by HOWARD BALABAN
Medina Journal-Register — One long-running downtown Medina business welcomed a new owner on Monday.
Mark Merithew, the new man in charge at Apple Blossom Florist, is not entirely new to the area. A resident of Kent, he has lived in a number of places up and down the East Coast, most recently Virginia. He also has direct ties to the area in his sister and brother-in-law, Betty and Reinhard Rogowski. The Rogoskis are the owners of Medina’s Historic Bed and Breakfast.
During his frequent visits to the area, Merithew noticed the sense of community his siblings felt, and he realized it was something he wanted in his life.
“I’ve never felt that kind of sense of community before,” he explained. “Without doing extensive market research sometimes you don’t know what a community wants or needs, but this made sense.”
Merithew recalled how he started talks with the now former owner of Apple Blossom Florist, Lisa Trippensee, over the winter. Trippensee, who owned the business for seven years, is active in a number of community organizations. Perhaps her most rewarding community activity is acting as chair of Medina’s Olde Tyme Christmas Celebration.
However, she was unable to enjoy this past holiday’s festivities. In fact, she became so sick that her doctors essentially told her to stop doing so much.
“I was really torn as to what to do with the business,” she said. “I didn’t want to sell it to somebody who was going to run it into the ground because (former owner) Trudy (Sworts) and I worked hard to build it up.
“I’d built a relationship with my coworkers and customers and I didn’t want to leave.”
Betty Rogowski, who handles the books at Apple Blossom Florist, put Merithew in touch with Trippensee and the two discovered they shared common goals. Among those goals are a strong community presence and a continued strong work ethic.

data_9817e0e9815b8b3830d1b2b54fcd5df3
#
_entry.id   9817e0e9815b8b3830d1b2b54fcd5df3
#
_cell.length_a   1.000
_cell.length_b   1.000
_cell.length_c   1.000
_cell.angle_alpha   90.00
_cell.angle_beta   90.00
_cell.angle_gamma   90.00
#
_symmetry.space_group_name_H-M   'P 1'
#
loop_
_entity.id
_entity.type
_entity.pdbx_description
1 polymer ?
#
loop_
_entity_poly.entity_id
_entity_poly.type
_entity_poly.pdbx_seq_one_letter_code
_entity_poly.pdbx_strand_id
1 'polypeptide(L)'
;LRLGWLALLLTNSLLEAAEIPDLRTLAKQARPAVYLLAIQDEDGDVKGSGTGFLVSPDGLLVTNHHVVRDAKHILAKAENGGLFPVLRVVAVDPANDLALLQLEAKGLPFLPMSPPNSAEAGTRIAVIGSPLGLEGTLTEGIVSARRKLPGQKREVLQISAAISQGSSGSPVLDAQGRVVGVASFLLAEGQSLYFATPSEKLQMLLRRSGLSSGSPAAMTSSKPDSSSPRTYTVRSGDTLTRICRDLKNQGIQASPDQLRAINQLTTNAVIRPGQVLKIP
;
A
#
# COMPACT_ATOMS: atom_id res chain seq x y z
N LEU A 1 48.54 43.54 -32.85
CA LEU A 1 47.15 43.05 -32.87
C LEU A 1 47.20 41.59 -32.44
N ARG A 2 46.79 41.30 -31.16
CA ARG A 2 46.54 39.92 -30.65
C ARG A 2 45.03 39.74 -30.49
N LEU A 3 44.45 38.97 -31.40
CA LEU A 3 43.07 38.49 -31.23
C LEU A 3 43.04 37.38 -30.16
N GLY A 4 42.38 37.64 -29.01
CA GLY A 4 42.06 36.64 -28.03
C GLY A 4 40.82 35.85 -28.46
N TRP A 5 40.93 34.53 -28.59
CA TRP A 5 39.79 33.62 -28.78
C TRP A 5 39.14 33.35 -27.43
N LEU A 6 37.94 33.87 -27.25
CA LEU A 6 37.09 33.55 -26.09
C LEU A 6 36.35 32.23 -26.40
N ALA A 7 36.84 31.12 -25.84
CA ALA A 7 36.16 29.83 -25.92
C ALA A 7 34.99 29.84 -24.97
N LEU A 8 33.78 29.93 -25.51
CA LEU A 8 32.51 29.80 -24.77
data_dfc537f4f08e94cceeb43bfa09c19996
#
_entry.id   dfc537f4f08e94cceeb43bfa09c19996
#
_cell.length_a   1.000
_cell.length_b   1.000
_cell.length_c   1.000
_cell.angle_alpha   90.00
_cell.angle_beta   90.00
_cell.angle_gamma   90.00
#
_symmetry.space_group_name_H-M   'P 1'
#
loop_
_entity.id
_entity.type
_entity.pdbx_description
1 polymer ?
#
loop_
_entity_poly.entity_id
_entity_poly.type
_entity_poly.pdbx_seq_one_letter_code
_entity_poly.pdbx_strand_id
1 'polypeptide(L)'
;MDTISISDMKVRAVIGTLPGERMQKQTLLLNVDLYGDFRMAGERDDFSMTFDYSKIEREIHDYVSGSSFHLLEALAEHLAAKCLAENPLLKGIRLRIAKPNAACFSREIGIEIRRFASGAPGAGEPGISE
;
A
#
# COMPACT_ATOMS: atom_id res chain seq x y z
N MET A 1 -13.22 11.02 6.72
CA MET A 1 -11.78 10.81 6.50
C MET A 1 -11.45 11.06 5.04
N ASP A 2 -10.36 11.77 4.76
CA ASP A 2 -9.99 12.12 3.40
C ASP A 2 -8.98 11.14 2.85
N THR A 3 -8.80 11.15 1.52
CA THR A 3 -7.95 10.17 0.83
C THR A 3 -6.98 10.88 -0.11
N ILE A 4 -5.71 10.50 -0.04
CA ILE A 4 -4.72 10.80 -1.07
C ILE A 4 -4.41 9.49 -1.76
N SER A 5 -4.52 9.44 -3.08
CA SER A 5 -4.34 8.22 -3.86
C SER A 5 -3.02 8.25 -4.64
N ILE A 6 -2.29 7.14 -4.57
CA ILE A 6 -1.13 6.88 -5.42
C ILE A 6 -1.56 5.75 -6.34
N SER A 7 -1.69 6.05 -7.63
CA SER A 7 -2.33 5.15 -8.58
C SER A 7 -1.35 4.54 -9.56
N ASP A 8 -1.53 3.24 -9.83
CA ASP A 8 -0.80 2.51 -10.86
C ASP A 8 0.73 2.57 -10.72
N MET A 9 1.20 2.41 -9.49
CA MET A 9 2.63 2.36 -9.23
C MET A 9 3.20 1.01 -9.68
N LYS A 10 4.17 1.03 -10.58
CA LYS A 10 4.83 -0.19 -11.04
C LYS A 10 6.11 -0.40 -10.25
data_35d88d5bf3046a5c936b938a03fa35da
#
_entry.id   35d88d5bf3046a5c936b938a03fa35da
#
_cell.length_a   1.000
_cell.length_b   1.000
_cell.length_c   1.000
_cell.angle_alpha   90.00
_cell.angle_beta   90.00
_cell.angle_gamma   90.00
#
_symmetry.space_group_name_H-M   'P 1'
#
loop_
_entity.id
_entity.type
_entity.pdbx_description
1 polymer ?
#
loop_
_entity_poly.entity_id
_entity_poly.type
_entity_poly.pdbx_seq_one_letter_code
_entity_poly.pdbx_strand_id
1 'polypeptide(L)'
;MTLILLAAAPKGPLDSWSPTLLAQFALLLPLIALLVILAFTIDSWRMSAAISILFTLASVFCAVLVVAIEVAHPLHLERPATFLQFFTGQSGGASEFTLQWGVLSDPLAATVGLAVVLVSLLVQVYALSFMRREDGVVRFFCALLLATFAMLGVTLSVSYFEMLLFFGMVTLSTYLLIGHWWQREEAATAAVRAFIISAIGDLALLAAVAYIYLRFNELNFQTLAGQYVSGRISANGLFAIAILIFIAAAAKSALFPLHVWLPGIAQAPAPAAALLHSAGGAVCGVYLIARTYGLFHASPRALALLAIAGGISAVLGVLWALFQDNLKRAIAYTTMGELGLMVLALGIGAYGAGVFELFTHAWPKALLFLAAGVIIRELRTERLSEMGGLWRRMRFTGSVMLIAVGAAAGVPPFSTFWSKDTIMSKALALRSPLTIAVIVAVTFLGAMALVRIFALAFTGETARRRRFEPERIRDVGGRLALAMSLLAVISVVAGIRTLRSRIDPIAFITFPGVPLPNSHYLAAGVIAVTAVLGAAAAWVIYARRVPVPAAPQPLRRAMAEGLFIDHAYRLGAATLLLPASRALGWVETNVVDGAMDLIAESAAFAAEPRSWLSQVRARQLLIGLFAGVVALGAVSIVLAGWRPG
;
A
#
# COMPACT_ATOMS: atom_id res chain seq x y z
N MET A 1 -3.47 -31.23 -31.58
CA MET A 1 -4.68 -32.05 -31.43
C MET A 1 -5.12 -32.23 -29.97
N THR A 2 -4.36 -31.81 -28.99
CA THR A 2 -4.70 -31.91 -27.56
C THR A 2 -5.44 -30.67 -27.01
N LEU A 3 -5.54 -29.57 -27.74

That work ethic will continue, as Trippensee now becomes the shop’s head designer. That part of the purchase was non-negotiable, Merithew said.
“I know how talented Lisa is and I felt it would have been a shame to see the shop’s doors close,” he said. “I wouldn’t have bought it if she hadn’t agreed to stay on.”
Merithew said the opportunity to purchase Apple Blossom Florist was fate. He noted that moving to the area had been on his mind for about a year and after a few business ventures failed to bring any joy to his life the time finally came.
“I was ready to be my own boss, and I finally had the resources to do it,” he said.
After his first few weeks in the shop, and first week as owner, Merithew said there is one significant difference between being a corporate employee and only having to answer to himself.
“There’s more structure in the corporate world. Here I don’t think I’ve had the same day in two weeks,” he chuckled.
Merithew said Apple Blossom’s future will honor its past. He said the store will continue having a strong community presence and will look to expand in a variety of ways that he politely declined to detail.
Trippensee, meanwhile, will also keep herself busy with a few community activities she “can’t say no to.” Among them are the Olde Tyme Christmas Celebration and the care and organization of plants on Main Street and in the Canal Basin.
As for Blossom the cat, the unofficial mascot of Apple Blossom Florist, she will still be hiding in the window or lounging in the shop.
“Blossom is definitely staying, because she’s a huge part of our business, too,” Trippensee said.